SchoolArts Magazine

March 2017

SchoolArts is a national art education magazine committed to promoting excellence, advocacy, and professional support for educators in the visual arts since 1901.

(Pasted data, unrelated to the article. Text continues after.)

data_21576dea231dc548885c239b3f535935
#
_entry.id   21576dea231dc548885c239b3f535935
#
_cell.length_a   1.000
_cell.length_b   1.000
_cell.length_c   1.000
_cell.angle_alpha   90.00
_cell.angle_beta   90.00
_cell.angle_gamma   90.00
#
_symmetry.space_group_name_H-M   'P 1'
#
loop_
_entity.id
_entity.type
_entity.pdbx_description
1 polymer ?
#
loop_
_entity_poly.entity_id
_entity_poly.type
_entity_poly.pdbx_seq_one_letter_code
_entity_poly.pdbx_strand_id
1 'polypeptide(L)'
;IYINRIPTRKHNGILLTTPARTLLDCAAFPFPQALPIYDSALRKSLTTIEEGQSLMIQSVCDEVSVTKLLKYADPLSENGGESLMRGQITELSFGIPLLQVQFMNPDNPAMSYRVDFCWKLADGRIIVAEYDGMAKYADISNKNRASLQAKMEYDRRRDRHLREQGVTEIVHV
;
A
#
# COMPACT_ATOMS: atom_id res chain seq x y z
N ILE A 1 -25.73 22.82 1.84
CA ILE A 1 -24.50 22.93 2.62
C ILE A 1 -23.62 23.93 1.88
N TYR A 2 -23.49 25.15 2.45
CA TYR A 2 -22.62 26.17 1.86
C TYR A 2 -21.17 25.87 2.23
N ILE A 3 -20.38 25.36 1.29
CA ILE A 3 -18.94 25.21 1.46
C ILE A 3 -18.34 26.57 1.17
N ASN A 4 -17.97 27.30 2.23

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The Essential Question How can students demonstrate their understanding of warm and cool colors? Objective Students will cr featuring an image repeated two times—one using warm colors, the other using cool colors. Materials 6 x 9" (15 x 23 cm) drawing paper, pencils, erasers, carbon paper, clear tape, black permanent markers, col- oring supplies Procedures 1. Have students draw a picture similar to a page in a coloring book (i.e., simple design, no color, no shading). 2. image onto two pieces of paper. 3. Outline both drawings with black permanent marker. 4. Use coloring supplies to color the first image with cool colors (e.g., blue, green, and violet). Use color- ing supplies to color the second image with warm colors (e.g., red, 5. Students secure both images together with clear tape to create Assessment Students will participate in a group complete a written self-reflection. By Janice Corsino, art teacher in Kailua, Hawaii. Inverted Drawing High School W Elementary Framed Portraits Early Childhood The Essential Question How do we see ourselves? Objective Students will demonstrate correct parts and proportions of the human face through a printed self-portrait. Materials paper, pencils, black markers, mir- r ed paper, card- board, glue, r make a pattern) Procedures 1. Students identified the parts of their faces through a guided obser- vation in a mirror and drew them in pencil on paper. 2. black marker and taped them face- ofoam. 3. Using a sharp pencil, students poked holes into the marker lines (photocopies can be made to pro- tect original drawings) and through ofoam. The paper was removed and students dragged their pencils over the dotted lines, transferring the image. 4. ofoam print- ing plates. The plate was then car , rubbed, and then removed to reveal the print. 5. Students made frames for their portraits using r such as glass pieces, beads, or tiles. Assessment Students ar and pr By Aileen Pugliese Castro, art teacher in Montreal, Quebec, Canada. Photo: Self Portrait by Trinity Bates, 2008. Magnified Leaf Middle School The Essential Question How does the presenting and sharing of objects, artifacts, and artworks influence and shape ideas, beliefs, and experiences? Objective Students will create realistic draw- ings with value and texture. Materials white charcoal, 18 x 24" (46 x 61 cm) pastel paper, kneaded erasers, blending stumps, paper towels, shirt, Procedures 1. Students design various composi- tions of an article of clothing (for this project, a shirt) in their sketch- books. 2. Students communicate with the instructor on which compositions are the str . A com- position is selected to be made into a realistic, detailed drawing. 3. Students car outline of their shirts using white charcoal. 4. V highlighted areas found within the shirt and using the color of the eate dark tones. Attention should be paid to detail. 5. Students place a sheet of paper underneath their dominant drawing hand to prevent smudging. To fin- smudges. Assessment Students will write a self-critique explaining their pr wer improve on, and which elements incorporated into their drawings. By Frank Juarez, art teacher in Sheboygan, Wisconsin. The Essential Question Can looking at an object under a we see and draw that object? Objective Students will observe and draw the details of a leaf after examining it Materials leaves (laminated or preserved with - ing glasses, compasses, 9 x 12" (23 x 30 cm) drawing paper, pencils Procedures 1. Students examine leaves with the - t notice pr . 2. Show students the video "Struc- ture of a Leaf" (www structures described in the video are visible in the leaves given to them. Explain how to draw different kinds and stem before adding the outline. Have them practice drawing leaves before beginning the next step. 3. Students select a leaf and draw it to fill the entir use a compass to draw a section of . 4. glass over their leaves and erase the part of the leaf that is inside the lens. W that magnified section of their leaf , 5. To add shadow and depth, stu- dents imagine that their leaves are source (light travels in a straight line; wherever the "sun" is not hitting the leaf, those parts should be shaded with a 4B pencil). While adding fin- ishing touches, students shade and create texture for the glass, using an . Assessment Students will share their drawings with the class and discuss whether the details drawn in the magnified section match the details in the leaf. By Rachel Wintemberg, art teacher in Perth Amboy, New Jersey. Photo: Warlyn Castillo, grade seven.

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